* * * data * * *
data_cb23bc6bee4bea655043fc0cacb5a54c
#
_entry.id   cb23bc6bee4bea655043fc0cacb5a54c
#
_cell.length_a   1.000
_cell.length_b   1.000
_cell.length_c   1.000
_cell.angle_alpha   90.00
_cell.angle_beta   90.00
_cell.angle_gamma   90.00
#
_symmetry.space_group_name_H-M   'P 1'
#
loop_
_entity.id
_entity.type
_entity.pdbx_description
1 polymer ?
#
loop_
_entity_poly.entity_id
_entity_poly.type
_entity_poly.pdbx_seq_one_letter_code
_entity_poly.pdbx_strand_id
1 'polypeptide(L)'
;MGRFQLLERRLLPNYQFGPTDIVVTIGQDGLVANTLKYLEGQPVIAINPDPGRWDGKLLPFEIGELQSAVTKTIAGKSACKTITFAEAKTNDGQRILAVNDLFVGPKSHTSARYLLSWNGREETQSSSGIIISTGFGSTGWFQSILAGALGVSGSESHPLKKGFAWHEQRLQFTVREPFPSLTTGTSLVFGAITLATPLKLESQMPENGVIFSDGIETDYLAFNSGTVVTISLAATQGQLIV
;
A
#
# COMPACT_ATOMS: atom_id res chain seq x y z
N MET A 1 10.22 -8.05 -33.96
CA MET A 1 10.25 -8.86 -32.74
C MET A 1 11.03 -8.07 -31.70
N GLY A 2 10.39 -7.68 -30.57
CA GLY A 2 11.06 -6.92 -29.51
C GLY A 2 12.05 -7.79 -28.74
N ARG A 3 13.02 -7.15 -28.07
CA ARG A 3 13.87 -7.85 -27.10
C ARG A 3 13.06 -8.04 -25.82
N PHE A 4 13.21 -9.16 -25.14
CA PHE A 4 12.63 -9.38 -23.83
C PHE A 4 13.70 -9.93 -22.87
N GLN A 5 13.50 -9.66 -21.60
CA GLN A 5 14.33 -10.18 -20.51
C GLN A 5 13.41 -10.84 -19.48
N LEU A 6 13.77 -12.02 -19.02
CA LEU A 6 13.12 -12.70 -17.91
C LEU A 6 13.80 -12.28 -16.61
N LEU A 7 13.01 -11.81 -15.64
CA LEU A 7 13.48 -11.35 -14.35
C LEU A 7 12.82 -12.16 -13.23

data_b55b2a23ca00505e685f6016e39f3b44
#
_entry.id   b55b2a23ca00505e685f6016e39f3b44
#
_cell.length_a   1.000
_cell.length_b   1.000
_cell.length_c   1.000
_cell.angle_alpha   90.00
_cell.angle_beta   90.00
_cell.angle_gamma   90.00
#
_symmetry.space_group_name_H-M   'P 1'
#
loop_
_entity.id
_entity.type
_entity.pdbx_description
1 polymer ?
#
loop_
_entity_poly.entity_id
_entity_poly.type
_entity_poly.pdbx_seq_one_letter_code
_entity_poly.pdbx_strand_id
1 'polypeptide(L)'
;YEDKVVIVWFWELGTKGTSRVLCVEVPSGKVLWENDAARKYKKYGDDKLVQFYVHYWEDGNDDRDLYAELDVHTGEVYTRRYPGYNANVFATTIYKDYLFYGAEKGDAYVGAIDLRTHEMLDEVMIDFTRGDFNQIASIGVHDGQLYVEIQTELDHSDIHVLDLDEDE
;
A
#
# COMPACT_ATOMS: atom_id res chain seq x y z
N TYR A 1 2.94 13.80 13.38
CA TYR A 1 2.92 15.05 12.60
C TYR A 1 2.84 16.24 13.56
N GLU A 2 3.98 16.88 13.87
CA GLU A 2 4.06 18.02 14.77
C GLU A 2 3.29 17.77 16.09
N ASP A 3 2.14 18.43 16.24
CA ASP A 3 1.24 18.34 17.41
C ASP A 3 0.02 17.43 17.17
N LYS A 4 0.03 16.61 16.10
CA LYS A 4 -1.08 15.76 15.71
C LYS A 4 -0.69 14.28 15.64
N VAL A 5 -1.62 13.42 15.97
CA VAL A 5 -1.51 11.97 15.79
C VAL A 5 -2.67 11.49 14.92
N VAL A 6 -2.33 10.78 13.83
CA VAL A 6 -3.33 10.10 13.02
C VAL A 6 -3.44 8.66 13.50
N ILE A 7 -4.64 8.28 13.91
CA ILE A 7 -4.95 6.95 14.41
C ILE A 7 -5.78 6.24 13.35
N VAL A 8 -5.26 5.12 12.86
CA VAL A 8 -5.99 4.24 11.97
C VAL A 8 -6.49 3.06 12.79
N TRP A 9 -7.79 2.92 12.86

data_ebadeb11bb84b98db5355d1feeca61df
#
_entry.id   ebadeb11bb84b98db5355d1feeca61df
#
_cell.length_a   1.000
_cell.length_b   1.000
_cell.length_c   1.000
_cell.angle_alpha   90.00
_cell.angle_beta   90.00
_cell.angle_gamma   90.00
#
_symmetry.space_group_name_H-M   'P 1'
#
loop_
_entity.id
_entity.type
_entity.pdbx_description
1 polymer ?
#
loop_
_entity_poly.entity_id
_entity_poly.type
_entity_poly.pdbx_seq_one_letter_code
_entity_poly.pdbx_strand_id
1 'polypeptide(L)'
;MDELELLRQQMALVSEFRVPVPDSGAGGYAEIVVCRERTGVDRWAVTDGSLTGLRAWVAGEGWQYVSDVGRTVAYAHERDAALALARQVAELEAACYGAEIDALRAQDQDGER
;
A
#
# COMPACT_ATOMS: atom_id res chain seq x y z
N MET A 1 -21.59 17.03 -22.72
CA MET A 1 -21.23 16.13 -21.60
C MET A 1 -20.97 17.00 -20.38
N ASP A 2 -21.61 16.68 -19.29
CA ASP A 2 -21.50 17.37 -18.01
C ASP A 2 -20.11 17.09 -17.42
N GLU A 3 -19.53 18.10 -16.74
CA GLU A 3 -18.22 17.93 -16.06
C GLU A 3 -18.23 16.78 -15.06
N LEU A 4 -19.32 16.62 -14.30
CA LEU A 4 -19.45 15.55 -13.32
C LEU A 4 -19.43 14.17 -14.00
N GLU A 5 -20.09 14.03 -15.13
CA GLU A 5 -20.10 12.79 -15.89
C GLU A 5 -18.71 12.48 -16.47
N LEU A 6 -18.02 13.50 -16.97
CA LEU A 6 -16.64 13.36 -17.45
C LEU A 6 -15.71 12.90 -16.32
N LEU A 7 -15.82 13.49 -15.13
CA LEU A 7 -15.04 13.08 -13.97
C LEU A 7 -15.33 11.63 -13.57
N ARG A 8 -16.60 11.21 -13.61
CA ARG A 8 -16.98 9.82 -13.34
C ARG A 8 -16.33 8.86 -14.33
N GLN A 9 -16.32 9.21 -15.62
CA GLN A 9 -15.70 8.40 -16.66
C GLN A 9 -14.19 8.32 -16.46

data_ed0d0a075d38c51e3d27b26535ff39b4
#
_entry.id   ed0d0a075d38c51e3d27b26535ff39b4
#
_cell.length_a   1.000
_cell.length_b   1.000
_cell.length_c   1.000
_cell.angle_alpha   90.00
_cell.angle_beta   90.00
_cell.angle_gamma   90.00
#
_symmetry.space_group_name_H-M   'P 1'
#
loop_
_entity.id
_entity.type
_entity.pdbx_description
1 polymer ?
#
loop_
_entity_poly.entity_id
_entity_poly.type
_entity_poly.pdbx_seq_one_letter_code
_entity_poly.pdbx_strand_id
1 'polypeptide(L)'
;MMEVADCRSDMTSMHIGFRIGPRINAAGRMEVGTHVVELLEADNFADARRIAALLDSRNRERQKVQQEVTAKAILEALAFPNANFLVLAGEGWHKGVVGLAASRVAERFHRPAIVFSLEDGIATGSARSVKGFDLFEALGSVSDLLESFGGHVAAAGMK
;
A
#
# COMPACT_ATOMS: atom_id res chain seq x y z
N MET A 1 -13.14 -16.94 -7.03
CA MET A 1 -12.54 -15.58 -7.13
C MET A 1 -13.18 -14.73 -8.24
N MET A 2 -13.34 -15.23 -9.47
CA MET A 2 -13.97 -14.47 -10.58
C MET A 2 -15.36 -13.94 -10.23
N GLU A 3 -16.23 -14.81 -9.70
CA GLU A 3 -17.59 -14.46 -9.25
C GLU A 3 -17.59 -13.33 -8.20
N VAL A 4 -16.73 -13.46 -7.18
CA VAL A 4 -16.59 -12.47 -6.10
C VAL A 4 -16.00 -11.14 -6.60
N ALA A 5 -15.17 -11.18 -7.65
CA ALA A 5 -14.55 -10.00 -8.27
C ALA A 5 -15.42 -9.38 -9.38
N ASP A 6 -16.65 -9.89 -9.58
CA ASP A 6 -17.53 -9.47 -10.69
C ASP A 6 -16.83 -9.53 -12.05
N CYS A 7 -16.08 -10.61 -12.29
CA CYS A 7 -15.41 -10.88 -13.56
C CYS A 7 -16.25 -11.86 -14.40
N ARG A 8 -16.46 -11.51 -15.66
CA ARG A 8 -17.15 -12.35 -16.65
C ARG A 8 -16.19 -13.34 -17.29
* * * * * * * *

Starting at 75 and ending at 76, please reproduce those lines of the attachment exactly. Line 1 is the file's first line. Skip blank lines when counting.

_entity_poly.pdbx_strand_id
1 'polypeptide(L)'